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Dow falls more than 600 points

Plunging stock prices in the wake of Standard & Poor’s decision tostrip the United States’ top-tier AAA credit rating may threatenconsumer confidence and could push the frail economy into recession.

Plunging stock prices in the wake of Standard & Poor’s decision to strip the United States’ top-tier AAA credit rating may threaten consumer confidence and could push the frail economy into recession.

While analysts say the direct impact on the economy from the credit rating downgrade itself is limited, a sustained drop in share prices would have a negative impact on wealth — and likely force both consumers and businesses to hunker down.

Consumer spending accounts for about 70 percent of U.S. economic activity and analysts at Albion Financial Group estimate the domestic stock market has dropped by about 14 percent since July 25, wiping off $1.93 trillion.

“This massive move in the equity market does dim the economic outlook for the next six months,” said Carl Riccadonna, senior U.S. economist at Deutsche Bank in New York. “We would put the recession odds at about 40 percent, and about two weeks ago they were at about a 10 percent chance.”

U.S. and global shares have come under relentless selling pressure since late July as investors took a dim view of a nasty fight in Washington over raising the country’s debt ceiling and a string of weak economic data around the world.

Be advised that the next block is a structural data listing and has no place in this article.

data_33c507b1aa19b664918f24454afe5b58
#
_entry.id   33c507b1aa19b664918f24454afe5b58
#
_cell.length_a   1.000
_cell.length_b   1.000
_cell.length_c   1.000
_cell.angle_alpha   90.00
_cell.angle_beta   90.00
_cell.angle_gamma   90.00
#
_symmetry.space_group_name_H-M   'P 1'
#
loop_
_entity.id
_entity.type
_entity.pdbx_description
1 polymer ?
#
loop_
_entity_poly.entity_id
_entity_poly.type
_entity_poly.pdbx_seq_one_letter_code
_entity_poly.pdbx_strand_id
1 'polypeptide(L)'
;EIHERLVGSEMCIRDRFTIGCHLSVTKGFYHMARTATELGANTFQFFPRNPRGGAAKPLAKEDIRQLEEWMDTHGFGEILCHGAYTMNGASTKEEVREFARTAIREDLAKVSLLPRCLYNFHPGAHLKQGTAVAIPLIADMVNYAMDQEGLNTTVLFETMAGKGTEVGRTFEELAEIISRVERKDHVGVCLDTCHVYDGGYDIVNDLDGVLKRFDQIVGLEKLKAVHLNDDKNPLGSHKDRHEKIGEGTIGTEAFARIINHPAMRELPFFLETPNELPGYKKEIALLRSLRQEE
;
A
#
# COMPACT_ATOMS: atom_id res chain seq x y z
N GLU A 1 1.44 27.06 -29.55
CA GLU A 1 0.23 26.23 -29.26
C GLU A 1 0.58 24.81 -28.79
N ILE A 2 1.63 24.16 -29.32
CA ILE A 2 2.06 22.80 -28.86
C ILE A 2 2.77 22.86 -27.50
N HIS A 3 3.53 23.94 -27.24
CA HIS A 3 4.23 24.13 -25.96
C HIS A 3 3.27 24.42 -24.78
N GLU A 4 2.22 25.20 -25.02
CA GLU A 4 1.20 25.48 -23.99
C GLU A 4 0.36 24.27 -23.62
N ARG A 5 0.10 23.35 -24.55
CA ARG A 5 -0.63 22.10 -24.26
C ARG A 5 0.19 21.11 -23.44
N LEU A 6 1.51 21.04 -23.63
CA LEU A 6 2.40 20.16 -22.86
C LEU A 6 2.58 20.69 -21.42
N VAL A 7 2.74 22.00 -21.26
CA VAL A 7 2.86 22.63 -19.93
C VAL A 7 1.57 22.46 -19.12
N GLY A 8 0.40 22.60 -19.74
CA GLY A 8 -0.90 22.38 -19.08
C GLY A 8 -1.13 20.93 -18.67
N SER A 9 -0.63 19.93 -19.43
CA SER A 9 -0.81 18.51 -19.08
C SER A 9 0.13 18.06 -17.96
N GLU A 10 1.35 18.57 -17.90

Adding to the stock market’s woes, S&P on Friday cut the long-term U.S. credit rating by one notch to AA-plus on concerns about the government’s budget deficit and rising debt burden. Stocks on Wall Street tumbled more than 5.0 percent on Monday, their worst day since December 2008 during the worst of the banking crisis.

Obama: We’re still an AAA country

President Barack Obama yesterday blamed a downgrade in the United States’ credit rating on political gridlock in Washington and said he would offer some recommendations on how to reduce federal deficits.

Obama stopped short of sharp criticism of Standard & Poor’s for its downgrade of U.S. debt to AA-plus from AAA on Friday. Senior administration officials have accused S&P of going ahead with the downgrade despite a $2 trillion mathematical error.

“Markets will rise and fall, but this is the United States of America. No matter what some agency may say, we have always been and always will be a triple-A country,” Obama said.

Obama said in a White House appearance that he hopes S&P’s downgrade of U.S. debt will give U.S. lawmakers a new sense of urgency to tackle long-term deficit spending and said he did not believe the reductions could be carried out with spending cuts alone.

 
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